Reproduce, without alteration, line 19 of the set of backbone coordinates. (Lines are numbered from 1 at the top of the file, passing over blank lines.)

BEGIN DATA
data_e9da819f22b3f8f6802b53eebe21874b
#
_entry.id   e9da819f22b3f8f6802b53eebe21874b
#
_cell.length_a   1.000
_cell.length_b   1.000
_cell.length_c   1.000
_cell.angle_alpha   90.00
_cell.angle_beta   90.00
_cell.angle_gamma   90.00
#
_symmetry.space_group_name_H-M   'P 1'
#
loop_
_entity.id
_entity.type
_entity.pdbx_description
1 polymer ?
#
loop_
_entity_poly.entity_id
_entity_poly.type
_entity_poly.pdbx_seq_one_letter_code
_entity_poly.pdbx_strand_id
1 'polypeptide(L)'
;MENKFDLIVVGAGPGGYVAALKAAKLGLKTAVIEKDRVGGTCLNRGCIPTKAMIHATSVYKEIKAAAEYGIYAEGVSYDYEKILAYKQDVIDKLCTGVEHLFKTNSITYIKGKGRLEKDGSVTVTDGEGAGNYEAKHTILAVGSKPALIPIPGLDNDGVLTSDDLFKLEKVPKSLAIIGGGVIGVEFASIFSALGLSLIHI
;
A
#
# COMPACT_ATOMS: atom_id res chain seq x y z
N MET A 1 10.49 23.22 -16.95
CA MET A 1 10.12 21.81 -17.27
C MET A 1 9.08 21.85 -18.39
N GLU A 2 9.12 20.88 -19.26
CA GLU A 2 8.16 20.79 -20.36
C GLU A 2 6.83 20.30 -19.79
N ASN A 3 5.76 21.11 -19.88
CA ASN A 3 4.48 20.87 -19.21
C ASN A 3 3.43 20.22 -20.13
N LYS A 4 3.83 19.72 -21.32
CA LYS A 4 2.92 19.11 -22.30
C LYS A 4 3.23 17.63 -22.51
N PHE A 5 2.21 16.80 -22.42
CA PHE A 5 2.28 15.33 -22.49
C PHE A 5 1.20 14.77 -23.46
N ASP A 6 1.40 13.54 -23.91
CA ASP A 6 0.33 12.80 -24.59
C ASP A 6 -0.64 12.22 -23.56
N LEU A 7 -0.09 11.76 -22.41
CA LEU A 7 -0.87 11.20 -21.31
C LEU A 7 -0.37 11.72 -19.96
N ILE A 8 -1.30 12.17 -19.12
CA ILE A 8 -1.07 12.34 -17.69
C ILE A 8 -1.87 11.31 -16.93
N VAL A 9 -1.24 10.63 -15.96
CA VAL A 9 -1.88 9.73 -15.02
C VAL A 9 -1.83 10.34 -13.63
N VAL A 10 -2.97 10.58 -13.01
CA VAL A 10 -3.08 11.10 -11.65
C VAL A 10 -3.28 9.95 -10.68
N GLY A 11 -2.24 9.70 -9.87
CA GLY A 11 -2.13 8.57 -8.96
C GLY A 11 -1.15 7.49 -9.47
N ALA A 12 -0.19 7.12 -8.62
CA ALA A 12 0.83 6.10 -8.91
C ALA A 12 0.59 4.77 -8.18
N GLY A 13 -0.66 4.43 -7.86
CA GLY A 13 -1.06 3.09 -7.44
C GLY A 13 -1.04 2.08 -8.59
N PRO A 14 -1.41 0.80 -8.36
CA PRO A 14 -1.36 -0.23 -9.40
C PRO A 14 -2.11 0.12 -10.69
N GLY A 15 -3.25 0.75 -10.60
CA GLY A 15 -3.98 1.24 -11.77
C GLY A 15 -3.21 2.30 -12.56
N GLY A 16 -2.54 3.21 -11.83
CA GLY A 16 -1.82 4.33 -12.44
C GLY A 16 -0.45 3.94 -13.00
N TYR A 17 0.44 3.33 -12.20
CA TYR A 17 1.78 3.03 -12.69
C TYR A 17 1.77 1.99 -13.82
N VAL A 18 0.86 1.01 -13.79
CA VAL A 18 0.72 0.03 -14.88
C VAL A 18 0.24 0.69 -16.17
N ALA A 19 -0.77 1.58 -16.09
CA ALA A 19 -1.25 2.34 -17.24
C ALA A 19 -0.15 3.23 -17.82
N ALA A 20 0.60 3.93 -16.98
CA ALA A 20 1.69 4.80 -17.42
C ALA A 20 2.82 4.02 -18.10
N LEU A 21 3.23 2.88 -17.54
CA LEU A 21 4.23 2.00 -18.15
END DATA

#